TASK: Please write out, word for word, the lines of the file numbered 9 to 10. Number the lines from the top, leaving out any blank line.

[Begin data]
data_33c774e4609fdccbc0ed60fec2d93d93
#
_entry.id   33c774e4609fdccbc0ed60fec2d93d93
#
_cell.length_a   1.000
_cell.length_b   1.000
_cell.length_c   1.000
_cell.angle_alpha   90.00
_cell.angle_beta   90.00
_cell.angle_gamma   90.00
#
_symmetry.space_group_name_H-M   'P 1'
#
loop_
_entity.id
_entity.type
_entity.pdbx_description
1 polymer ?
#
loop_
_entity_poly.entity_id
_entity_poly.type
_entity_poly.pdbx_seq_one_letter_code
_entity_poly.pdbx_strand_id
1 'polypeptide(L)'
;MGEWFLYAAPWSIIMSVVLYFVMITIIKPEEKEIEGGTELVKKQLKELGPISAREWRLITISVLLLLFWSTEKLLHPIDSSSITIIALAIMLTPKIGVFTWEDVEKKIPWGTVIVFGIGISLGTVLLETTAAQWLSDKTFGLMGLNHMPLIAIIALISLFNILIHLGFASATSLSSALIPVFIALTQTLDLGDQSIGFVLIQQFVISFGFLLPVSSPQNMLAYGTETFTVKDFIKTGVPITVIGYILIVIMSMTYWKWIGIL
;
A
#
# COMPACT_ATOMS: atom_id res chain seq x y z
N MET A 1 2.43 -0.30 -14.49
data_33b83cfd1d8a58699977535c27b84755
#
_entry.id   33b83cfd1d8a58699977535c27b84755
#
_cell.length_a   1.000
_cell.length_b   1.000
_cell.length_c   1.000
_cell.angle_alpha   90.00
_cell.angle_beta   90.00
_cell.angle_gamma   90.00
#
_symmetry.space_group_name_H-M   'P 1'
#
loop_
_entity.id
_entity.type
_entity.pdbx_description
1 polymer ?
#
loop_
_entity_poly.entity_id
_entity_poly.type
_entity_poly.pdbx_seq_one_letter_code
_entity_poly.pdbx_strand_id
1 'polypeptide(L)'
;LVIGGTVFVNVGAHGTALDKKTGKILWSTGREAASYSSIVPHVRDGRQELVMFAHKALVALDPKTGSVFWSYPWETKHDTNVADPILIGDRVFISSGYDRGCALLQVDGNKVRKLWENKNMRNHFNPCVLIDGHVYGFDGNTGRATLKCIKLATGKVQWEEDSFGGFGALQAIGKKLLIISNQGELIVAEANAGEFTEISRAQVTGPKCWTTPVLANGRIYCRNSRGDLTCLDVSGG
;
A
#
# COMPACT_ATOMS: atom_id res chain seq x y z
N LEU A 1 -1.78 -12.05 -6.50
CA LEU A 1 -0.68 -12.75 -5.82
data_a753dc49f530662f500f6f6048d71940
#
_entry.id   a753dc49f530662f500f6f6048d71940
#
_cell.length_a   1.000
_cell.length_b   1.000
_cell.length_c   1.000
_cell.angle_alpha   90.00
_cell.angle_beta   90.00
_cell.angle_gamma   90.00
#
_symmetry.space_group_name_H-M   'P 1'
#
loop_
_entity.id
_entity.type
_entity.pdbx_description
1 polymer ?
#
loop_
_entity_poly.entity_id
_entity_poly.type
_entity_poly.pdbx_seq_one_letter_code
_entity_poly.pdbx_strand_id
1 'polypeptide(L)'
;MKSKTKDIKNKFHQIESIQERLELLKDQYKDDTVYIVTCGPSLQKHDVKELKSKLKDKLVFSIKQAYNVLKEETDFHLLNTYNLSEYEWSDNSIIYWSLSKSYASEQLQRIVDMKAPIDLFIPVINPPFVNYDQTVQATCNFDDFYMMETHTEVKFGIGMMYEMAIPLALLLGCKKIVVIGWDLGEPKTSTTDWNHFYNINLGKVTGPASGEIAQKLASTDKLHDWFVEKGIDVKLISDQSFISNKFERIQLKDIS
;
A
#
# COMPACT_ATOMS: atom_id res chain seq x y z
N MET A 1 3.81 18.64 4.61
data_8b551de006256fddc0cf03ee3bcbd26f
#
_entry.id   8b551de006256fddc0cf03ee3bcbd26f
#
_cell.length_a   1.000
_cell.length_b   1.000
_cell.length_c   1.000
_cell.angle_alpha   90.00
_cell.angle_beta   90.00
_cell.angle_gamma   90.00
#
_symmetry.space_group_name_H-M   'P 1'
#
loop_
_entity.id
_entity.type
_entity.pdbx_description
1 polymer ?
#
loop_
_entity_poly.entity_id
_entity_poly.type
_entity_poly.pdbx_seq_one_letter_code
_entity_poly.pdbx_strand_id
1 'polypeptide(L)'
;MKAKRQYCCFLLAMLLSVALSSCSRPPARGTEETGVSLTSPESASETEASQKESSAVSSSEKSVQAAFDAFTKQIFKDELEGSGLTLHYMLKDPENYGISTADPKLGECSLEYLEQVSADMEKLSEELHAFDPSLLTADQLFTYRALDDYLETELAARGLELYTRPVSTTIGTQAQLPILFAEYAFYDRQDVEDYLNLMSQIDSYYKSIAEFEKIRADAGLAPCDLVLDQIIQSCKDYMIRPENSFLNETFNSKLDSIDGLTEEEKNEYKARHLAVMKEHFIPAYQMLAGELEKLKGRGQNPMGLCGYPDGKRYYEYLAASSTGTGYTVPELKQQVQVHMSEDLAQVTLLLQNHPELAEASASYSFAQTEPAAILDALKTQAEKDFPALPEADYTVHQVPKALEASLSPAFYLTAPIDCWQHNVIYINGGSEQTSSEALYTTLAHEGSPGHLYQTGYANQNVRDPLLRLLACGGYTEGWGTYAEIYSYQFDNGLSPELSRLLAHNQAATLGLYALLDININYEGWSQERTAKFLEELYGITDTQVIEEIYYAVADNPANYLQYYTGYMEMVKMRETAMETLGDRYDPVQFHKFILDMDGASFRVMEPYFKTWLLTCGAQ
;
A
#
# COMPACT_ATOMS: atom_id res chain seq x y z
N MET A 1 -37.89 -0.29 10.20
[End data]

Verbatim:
_cell.angle_beta   90.00
_cell.angle_gamma   90.00